‘I Have An Issue’ is a regular opinion column from Kimberley Griffiths, with no fear or favour shown. If you’d like to suggest something for a future column, drop us a line. Also, check out Kimberley’s blog!
You’ve all probably already seen Shawn’s glowing review of X-Men #1, so I’m sure you have an idea of the general consensus around these parts on the new X team. I’m right there with him – I loved everything about the first issue, and I can only hope that high standard is maintained throughout what is hopefully a long run. While I can’t help but feel disappointed at the cancellation of Red She-Hulk, Marvel really is doing some great stuff for women heroes at the moment.
First off, as with most Marvel NOW! titles (I certainly have a few exceptions, and two of them are written by the same writer), the new X-Men treats its characters like just that – characters. There’s no sense that the team is all women just to tick a box. Marvel is certainly heading in the right direction if this is their way of respectfully portraying women in its books, without seeming exploitative or simply attempting to jump on the feminism bandwagon.
Along with Brian Wood’s excellent writing, we also have artist Olivier Coipel at his absolute best. One of my criticisms of many female characters, has always been many artists’ lack of ability to draw characters that look different, without falling back on obvious cues like hair colour and costume (yes, I’m looking at you, Greg Land). Every one of Coipel’s characters is well defined, consistent, and beautifully executed, with obvious differences in facial structure, and not just using skin colour to identify diversity.
As with Captain Marvel, X-Men has shown that we don’t need characters driven by romance, abuse, or disturbing past events (remember Women in Refrigerators?) to enjoy reading about them. We can be aware of these events in characters’ histories without having to be reminded of them continually, and for them to be the primary motivation for their actions. While there are plenty of shippers out there – hey, I’m one of them – romance is not something we need to keep things interesting in comics. Do we even really want it at all? I would much rather see Carol punch a dinosaur in the face, than having [shippy hero of choice]’s tongue down her throat.
In addition to characterisation,the plethora of costume redesigns over the past year or so are a real breath of fresh air. The movement away from the ‘traditional’ bodysuit and/or thong was badly needed, and while some detractors have called the new tac suit inspired costumes of Psylocke, Jubilee, and Captain Marvel boring, I think they are the exact opposite. Valkyrie is also getting a makeover in issue #8 of Fearless Defenders, and it’s finally farewell to the ridiculously impractical and dangerous metal boob cups, and hello to a more simple, comfortable looking outfit, that still has nods to Asgardian styling.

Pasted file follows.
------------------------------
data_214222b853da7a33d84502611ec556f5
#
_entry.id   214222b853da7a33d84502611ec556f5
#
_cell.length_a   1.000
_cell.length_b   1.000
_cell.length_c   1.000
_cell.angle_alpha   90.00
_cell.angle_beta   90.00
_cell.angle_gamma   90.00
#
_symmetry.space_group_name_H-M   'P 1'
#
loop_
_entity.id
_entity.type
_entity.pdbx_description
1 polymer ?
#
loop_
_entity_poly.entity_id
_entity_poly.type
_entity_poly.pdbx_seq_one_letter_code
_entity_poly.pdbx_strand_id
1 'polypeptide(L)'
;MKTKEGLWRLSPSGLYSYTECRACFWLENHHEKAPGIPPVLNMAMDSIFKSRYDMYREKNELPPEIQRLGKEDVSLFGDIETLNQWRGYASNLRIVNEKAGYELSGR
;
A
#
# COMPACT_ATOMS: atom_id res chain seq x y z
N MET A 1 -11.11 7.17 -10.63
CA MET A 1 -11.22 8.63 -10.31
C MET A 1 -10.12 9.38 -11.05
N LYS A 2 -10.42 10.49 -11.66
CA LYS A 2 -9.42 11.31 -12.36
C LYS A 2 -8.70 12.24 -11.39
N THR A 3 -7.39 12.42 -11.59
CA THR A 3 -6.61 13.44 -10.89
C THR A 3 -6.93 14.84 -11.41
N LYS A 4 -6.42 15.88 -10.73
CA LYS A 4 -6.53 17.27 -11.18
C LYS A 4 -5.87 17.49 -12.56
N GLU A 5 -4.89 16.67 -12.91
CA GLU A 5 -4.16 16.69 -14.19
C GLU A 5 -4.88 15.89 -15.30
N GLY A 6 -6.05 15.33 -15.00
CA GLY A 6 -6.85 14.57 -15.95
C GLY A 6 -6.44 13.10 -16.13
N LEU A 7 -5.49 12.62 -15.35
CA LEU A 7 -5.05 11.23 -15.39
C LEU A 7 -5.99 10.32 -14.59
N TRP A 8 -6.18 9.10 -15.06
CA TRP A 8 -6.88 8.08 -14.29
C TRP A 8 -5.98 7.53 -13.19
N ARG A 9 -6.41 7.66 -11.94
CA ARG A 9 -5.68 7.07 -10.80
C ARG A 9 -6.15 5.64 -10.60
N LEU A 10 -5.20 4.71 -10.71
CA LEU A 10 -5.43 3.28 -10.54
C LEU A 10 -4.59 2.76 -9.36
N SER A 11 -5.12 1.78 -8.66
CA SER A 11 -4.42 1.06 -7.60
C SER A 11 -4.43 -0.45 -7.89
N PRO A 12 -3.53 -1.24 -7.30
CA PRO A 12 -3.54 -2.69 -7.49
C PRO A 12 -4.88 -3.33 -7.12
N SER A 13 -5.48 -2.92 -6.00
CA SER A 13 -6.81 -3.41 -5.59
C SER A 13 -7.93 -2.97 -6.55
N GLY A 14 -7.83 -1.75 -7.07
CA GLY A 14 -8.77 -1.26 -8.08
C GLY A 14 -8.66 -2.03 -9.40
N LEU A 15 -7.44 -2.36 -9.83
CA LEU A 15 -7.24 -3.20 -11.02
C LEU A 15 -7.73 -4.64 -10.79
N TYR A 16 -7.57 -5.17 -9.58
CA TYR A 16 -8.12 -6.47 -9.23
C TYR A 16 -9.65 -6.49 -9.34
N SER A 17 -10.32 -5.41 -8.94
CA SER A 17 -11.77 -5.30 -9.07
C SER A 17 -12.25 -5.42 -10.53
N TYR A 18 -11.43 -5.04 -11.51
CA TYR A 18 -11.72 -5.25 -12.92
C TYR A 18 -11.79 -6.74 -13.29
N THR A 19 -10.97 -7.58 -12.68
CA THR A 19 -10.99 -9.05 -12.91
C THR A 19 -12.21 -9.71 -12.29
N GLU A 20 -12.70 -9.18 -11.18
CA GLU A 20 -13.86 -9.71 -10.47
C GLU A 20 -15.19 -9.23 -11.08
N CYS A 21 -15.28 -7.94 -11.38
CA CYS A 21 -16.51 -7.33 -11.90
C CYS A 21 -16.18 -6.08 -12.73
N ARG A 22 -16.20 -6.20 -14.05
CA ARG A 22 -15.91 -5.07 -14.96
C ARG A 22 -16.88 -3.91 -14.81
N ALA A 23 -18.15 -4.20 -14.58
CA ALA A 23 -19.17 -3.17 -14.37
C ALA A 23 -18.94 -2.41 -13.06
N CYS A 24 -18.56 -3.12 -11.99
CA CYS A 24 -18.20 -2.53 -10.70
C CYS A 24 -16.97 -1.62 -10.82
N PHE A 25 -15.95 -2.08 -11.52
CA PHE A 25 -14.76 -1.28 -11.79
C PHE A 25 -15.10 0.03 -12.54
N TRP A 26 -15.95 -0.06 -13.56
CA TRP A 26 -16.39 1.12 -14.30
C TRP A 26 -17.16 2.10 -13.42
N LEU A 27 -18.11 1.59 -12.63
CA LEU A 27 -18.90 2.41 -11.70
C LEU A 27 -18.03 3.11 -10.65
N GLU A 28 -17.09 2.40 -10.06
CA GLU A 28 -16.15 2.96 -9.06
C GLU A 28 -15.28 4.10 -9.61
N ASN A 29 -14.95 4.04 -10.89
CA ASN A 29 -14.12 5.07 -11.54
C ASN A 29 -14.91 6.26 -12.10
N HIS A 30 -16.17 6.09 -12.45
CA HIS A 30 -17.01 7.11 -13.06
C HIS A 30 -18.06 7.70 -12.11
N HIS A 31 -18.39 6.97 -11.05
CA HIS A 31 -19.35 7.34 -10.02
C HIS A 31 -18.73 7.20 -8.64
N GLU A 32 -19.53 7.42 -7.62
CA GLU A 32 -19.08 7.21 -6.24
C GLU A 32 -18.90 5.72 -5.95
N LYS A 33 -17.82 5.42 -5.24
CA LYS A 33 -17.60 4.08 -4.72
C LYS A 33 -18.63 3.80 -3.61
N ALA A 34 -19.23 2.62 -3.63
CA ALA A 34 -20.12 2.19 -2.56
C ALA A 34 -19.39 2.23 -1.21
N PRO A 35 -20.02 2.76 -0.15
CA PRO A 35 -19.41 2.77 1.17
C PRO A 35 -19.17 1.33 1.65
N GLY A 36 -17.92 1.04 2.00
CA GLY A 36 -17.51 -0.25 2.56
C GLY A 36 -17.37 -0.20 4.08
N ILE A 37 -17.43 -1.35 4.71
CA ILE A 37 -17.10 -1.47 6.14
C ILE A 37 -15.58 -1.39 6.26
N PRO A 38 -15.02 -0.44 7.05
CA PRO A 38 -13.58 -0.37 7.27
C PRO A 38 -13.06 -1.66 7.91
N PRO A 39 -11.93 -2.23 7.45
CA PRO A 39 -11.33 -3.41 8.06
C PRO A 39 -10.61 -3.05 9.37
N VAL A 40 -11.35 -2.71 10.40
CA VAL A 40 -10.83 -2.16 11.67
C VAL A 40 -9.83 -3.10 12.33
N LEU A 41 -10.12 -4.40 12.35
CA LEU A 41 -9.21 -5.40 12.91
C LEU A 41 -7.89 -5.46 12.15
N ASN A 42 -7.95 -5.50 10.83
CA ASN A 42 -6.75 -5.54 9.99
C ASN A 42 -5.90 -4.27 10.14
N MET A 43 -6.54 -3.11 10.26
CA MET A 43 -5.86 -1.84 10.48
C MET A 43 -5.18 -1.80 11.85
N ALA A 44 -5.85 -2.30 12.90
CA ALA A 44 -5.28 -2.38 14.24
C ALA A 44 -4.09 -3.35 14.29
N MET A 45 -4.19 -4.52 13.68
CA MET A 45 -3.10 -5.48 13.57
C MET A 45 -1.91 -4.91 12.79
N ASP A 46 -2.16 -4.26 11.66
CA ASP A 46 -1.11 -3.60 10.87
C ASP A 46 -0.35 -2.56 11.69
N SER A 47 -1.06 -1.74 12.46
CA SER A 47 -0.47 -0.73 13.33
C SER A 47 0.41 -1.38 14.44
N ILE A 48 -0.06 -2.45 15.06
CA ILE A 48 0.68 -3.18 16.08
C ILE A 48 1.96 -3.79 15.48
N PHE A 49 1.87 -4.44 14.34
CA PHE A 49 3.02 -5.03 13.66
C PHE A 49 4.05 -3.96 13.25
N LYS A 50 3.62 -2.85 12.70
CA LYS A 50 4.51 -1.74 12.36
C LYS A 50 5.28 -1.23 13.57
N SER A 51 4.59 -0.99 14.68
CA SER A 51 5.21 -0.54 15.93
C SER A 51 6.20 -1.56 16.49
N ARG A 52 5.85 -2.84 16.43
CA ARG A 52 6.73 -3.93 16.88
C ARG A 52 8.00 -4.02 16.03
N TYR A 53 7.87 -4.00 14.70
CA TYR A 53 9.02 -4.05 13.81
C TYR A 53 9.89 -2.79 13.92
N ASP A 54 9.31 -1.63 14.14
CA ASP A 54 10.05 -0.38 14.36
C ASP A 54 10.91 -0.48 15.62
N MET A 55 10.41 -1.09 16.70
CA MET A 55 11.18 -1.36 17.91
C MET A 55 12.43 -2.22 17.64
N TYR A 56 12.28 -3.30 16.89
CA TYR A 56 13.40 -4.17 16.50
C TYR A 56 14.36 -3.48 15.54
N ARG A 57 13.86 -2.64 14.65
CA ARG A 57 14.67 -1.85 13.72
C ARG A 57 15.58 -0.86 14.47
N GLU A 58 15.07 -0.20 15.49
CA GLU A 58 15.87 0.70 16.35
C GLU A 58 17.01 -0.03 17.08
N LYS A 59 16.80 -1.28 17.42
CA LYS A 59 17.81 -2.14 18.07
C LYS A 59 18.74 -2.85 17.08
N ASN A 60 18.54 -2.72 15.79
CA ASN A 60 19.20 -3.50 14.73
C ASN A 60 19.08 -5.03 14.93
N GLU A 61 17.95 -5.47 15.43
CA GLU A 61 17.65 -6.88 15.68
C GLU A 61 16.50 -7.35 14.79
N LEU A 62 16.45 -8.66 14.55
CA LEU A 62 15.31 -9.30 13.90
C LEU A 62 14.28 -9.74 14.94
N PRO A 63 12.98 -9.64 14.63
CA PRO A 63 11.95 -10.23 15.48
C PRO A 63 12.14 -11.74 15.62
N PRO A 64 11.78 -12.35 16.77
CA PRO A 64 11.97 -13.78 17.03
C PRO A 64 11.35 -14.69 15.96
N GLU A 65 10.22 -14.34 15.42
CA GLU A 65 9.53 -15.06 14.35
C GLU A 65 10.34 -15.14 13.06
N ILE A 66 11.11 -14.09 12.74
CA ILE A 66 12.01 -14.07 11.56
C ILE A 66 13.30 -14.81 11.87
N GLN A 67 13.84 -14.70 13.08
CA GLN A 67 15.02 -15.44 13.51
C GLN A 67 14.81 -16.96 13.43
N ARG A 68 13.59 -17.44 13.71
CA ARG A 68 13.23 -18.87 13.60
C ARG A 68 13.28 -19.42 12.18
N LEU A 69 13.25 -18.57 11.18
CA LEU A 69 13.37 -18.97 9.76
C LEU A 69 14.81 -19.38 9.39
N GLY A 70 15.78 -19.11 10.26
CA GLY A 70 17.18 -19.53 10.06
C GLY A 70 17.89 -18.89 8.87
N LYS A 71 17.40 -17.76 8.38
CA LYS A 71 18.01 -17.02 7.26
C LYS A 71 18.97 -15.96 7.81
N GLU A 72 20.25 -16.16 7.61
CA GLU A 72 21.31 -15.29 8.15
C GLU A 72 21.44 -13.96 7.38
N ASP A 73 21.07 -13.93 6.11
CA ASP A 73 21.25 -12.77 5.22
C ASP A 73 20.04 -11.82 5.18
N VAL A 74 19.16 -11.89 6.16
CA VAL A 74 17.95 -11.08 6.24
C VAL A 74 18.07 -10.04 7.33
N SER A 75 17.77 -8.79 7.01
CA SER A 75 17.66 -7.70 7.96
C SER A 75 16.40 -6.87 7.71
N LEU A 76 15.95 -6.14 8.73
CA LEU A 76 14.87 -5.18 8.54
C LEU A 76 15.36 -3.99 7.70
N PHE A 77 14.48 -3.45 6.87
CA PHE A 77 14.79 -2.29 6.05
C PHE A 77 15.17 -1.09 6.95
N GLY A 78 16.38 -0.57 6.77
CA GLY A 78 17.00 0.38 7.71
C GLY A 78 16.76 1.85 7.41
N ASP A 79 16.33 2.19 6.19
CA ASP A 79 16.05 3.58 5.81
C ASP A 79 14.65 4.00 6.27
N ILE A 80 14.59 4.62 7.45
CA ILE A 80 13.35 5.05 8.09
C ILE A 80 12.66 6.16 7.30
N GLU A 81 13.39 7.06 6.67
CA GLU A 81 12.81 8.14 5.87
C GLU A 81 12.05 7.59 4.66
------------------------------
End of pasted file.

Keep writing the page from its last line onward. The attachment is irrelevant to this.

Speaking of Asgardians, the Sif led incarnation of Journey into Mystery is going from strength to strength. A combination of astonishing writing by Katherine Immonen, and the incredible artistic talents of Valerio Schiti on pencils and colourist Jordie Bellaire, is one of the best creative teams out there right now. While I’m not as much of a fan of the fantasy elements that JiM brings – I’m more into stories rooted in what passes for the real world – I can’t deny that this book is excellent in every way that matters.
While there is still a distinct lack of female led books out there, you can’t deny that Marvel is heading in the right direction. Less than two years ago, the only superheroine led book was X-23, and when it was cancelled, it left nothing on the roster with a female focus at all. Now, we have X-Men, Fearless Defenders, Captain Marvel, Journey into Mystery, all with full rosters of women, or with a single focus female lead. In addition to that, Uncanny X-Force, FF, and even Hawkeye are pushing forward with core heroines. The only one of these failing in its characterisations is Uncanny X-Force, but it has to be a hard ask coming back from Rick Remender’s run, that was so well enjoyed by many.
Many have criticised Marvel in the past for its treatment of its women characters, but I think it’s safe to say those days are sliding into the rear view mirror. This year we’ve had so many incredible titles featuring some of the most badass women in comics.
Women who are dangerous, powerful, and menacing, but haven’t lost any of their humanity. Women who are characters we really want to read about, rather than just tinsel to hang around the male heroes who dominate most titles. Women who don’t need a male presence in their team to motivate them when they lose their way.
Good on you, Marvel. Good on you for employing writers who interact with the fans, and talk to us about what we really want in modern comics. Don’t get me wrong, you still have problematic moments, and there are areas that need work, but over all, I’m impressed with Marvel NOW! and the clear determination to recognise more diversity, not just gender, but also sexuality, gender identity, and race.
Now if you could just give us that Spider-Woman solo, it would be greatly appreciated.